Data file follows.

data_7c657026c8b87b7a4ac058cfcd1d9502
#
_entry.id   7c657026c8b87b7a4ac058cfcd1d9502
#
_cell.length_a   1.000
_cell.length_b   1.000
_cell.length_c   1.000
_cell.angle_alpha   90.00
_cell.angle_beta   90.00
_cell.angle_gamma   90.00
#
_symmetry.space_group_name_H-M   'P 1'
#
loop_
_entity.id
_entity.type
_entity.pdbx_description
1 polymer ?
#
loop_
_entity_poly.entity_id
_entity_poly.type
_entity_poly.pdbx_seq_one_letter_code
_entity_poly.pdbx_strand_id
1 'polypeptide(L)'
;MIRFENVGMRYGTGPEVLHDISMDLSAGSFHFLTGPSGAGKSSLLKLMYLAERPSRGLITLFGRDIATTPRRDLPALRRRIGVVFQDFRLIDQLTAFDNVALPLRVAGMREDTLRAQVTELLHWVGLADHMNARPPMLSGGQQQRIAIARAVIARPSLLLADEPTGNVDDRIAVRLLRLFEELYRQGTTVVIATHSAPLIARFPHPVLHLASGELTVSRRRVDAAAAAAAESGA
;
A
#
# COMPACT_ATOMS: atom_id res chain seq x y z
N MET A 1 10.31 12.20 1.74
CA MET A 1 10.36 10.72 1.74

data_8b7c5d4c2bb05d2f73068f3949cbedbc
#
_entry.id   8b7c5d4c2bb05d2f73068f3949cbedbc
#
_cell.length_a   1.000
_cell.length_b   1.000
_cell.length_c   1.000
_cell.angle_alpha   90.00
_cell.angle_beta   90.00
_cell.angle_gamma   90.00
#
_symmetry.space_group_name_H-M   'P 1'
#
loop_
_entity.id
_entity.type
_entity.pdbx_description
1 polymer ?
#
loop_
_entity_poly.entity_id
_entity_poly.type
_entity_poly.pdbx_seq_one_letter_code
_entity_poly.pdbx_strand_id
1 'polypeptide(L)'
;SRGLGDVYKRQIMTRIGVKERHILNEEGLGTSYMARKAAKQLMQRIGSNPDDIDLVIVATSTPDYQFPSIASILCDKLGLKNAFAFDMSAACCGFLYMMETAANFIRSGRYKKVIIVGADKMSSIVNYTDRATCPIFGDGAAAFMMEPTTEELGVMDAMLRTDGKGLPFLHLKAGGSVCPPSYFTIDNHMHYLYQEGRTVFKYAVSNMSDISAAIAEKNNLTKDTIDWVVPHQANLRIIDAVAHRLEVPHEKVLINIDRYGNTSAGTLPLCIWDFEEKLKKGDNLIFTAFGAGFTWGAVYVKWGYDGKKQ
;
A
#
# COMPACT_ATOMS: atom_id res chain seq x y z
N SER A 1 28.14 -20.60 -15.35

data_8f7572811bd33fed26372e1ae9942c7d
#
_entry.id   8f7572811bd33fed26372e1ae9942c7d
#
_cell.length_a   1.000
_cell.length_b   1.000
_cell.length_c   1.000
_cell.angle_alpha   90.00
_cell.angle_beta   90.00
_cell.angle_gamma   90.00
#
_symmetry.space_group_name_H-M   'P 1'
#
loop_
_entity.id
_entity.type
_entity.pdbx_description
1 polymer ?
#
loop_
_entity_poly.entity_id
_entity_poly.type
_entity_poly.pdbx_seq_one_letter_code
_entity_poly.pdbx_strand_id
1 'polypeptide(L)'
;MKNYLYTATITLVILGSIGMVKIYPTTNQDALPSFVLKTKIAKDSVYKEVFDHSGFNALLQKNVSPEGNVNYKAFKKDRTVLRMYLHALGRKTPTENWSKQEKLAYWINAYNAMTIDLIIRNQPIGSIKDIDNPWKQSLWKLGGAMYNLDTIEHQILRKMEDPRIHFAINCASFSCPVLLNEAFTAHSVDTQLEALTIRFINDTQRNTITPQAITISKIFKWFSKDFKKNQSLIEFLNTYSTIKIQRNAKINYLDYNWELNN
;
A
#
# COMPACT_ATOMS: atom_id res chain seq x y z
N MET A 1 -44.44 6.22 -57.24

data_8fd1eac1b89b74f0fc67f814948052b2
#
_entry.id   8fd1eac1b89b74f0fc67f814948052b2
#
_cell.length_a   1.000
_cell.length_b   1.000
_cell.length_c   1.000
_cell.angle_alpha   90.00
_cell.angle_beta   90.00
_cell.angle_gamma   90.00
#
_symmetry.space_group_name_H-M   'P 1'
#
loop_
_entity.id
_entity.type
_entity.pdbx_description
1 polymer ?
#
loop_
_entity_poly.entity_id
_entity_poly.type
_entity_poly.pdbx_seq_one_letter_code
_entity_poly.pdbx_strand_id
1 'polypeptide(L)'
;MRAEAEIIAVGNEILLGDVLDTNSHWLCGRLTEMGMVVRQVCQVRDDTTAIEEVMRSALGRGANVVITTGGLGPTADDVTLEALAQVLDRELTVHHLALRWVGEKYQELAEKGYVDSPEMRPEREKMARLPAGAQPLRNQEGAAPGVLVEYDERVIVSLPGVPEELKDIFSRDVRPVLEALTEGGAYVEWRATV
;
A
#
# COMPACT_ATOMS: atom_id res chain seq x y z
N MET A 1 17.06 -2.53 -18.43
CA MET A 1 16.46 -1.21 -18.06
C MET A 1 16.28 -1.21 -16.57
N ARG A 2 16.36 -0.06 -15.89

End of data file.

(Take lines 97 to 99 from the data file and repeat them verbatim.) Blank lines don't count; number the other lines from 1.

_entry.id   8fd1eac1b89b74f0fc67f814948052b2
#
_cell.length_a   1.000